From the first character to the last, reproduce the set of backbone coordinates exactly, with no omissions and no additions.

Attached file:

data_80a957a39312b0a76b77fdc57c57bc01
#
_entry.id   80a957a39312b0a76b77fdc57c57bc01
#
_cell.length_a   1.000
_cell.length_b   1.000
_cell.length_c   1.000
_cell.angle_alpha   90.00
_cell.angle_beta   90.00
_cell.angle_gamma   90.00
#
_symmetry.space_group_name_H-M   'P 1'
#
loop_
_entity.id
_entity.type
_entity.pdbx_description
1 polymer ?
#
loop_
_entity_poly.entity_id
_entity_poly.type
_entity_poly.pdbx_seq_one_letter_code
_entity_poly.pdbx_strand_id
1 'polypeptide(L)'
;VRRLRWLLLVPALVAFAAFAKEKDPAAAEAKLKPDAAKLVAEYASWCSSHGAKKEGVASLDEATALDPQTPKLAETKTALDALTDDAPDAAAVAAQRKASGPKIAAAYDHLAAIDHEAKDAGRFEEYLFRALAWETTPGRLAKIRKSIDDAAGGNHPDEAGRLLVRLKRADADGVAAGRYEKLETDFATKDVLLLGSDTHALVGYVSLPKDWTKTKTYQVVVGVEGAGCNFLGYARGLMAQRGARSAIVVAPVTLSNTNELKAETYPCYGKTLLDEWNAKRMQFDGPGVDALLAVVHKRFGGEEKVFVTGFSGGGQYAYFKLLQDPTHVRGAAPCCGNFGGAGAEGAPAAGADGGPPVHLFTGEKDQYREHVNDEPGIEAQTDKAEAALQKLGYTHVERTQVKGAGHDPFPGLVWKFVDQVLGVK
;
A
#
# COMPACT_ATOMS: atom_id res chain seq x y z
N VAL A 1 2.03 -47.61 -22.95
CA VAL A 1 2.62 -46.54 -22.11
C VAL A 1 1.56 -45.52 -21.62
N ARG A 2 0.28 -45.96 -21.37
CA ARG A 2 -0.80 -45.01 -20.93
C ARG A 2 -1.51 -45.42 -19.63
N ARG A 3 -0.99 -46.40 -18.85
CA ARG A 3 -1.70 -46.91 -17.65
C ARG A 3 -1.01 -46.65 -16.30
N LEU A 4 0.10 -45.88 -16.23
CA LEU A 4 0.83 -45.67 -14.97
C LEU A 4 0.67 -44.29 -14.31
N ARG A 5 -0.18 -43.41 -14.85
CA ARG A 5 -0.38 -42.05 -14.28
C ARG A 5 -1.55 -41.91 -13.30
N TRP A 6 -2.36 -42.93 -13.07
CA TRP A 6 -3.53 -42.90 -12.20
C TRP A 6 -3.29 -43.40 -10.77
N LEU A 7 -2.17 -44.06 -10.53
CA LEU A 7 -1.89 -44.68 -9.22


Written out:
data_80a957a39312b0a76b77fdc57c57bc01
#
_entry.id   80a957a39312b0a76b77fdc57c57bc01
#
_cell.length_a   1.000
_cell.length_b   1.000
_cell.length_c   1.000
_cell.angle_alpha   90.00
_cell.angle_beta   90.00
_cell.angle_gamma   90.00
#
_symmetry.space_group_name_H-M   'P 1'
#
loop_
_entity.id
_entity.type
_entity.pdbx_description
1 polymer ?
#
loop_
_entity_poly.entity_id
_entity_poly.type
_entity_poly.pdbx_seq_one_letter_code
_entity_poly.pdbx_strand_id
1 'polypeptide(L)'
;VRRLRWLLLVPALVAFAAFAKEKDPAAAEAKLKPDAAKLVAEYASWCSSHGAKKEGVASLDEATALDPQTPKLAETKTALDALTDDAPDAAAVAAQRKASGPKIAAAYDHLAAIDHEAKDAGRFEEYLFRALAWETTPGRLAKIRKSIDDAAGGNHPDEAGRLLVRLKRADADGVAAGRYEKLETDFATKDVLLLGSDTHALVGYVSLPKDWTKTKTYQVVVGVEGAGCNFLGYARGLMAQRGARSAIVVAPVTLSNTNELKAETYPCYGKTLLDEWNAKRMQFDGPGVDALLAVVHKRFGGEEKVFVTGFSGGGQYAYFKLLQDPTHVRGAAPCCGNFGGAGAEGAPAAGADGGPPVHLFTGEKDQYREHVNDEPGIEAQTDKAEAALQKLGYTHVERTQVKGAGHDPFPGLVWKFVDQVLGVK
;
A
#
# COMPACT_ATOMS: atom_id res chain seq x y z
N VAL A 1 2.03 -47.61 -22.95
CA VAL A 1 2.62 -46.54 -22.11
C VAL A 1 1.56 -45.52 -21.62
N ARG A 2 0.28 -45.96 -21.37
CA ARG A 2 -0.80 -45.01 -20.93
C ARG A 2 -1.51 -45.42 -19.63
N ARG A 3 -0.99 -46.40 -18.85
CA ARG A 3 -1.70 -46.91 -17.65
C ARG A 3 -1.01 -46.65 -16.30
N LEU A 4 0.10 -45.88 -16.23
CA LEU A 4 0.83 -45.67 -14.97
C LEU A 4 0.67 -44.29 -14.31
N ARG A 5 -0.18 -43.41 -14.85
CA ARG A 5 -0.38 -42.05 -14.28
C ARG A 5 -1.55 -41.91 -13.30
N TRP A 6 -2.36 -42.93 -13.07
CA TRP A 6 -3.53 -42.90 -12.20
C TRP A 6 -3.29 -43.40 -10.77
N LEU A 7 -2.17 -44.06 -10.53
CA LEU A 7 -1.89 -44.68 -9.22